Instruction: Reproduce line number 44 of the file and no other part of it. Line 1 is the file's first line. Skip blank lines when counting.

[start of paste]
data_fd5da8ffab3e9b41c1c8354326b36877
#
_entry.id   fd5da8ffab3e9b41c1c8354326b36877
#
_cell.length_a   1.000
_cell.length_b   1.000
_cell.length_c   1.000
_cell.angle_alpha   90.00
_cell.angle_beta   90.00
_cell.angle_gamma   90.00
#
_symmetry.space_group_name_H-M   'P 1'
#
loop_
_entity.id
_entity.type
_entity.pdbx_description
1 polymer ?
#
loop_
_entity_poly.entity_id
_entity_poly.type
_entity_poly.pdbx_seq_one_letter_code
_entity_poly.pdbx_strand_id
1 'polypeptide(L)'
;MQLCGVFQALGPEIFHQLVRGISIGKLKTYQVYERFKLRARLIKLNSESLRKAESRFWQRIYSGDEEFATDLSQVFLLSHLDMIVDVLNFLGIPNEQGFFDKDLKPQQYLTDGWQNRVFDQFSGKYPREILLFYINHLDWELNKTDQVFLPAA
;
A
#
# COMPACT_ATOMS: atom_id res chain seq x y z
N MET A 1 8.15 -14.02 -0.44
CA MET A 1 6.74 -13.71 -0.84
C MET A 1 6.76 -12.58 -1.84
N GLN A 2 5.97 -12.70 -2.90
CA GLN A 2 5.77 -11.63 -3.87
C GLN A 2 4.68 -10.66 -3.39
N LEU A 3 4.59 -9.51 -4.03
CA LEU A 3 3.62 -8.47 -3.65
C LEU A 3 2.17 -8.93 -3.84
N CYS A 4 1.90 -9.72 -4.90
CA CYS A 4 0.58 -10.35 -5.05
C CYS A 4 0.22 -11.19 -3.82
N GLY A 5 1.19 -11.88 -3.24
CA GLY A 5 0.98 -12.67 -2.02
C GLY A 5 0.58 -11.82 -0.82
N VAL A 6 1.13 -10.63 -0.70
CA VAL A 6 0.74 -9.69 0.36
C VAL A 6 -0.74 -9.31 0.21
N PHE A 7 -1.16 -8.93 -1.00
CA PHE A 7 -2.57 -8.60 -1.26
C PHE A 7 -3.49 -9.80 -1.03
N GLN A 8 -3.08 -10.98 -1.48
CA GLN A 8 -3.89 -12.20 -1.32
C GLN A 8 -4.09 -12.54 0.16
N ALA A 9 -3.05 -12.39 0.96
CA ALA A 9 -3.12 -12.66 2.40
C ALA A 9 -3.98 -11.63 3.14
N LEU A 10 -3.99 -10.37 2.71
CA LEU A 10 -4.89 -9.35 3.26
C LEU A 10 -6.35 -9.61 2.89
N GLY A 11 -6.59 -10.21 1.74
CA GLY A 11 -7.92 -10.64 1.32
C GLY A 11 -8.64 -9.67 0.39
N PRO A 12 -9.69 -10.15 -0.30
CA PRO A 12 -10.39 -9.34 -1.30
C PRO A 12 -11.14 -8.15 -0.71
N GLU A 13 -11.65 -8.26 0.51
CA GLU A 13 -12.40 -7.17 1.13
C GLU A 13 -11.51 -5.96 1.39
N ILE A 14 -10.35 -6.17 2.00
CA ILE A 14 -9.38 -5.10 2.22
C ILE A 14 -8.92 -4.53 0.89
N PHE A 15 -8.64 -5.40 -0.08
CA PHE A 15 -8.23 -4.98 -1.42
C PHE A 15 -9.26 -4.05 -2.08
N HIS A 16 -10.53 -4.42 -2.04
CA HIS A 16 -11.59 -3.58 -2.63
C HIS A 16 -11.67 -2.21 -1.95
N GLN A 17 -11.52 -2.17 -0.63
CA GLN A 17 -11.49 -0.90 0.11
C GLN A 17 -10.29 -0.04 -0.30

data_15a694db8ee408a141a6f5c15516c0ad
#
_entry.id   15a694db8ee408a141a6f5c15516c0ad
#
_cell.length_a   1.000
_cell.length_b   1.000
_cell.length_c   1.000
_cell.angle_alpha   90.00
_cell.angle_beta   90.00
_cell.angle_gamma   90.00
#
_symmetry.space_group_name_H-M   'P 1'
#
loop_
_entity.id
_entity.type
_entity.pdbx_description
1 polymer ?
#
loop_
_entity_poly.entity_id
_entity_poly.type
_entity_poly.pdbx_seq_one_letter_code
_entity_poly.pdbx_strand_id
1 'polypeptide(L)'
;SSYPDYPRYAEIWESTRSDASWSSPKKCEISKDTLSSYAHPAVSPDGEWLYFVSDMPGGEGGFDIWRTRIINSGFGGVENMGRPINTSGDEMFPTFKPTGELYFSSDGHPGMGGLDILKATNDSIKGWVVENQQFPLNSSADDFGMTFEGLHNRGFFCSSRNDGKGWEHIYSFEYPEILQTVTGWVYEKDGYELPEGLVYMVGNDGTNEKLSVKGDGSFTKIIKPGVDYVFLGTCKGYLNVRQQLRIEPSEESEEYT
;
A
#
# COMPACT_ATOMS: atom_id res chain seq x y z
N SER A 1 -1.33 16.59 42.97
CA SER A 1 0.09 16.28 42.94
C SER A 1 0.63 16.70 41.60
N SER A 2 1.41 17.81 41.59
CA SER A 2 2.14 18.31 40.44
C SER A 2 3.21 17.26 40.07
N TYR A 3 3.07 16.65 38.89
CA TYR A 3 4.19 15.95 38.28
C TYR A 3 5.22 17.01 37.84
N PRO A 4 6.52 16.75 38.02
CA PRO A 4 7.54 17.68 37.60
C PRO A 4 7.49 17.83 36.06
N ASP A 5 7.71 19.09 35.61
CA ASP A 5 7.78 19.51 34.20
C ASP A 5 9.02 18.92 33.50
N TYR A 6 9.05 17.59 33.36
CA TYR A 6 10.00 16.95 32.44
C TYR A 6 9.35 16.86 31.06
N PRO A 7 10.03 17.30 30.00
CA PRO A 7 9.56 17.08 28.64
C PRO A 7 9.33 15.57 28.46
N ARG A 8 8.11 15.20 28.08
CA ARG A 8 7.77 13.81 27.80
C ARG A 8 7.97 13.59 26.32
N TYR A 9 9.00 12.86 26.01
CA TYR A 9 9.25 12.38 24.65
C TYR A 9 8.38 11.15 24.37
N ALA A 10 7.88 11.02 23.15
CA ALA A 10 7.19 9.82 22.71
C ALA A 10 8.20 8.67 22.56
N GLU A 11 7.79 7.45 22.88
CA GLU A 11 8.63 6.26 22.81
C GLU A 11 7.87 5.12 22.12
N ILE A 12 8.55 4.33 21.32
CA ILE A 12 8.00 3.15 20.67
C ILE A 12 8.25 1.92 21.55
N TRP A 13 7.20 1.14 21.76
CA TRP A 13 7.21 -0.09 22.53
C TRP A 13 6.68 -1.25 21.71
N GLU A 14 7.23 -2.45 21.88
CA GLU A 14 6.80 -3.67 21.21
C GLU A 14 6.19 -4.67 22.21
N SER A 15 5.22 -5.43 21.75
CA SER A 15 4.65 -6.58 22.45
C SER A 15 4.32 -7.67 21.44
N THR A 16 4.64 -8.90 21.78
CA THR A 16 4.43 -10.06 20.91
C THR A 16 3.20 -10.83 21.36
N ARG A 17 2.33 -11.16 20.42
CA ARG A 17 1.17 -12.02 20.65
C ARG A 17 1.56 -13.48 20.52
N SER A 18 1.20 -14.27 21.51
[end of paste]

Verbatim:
CA GLY A 5 0.98 -12.67 -2.02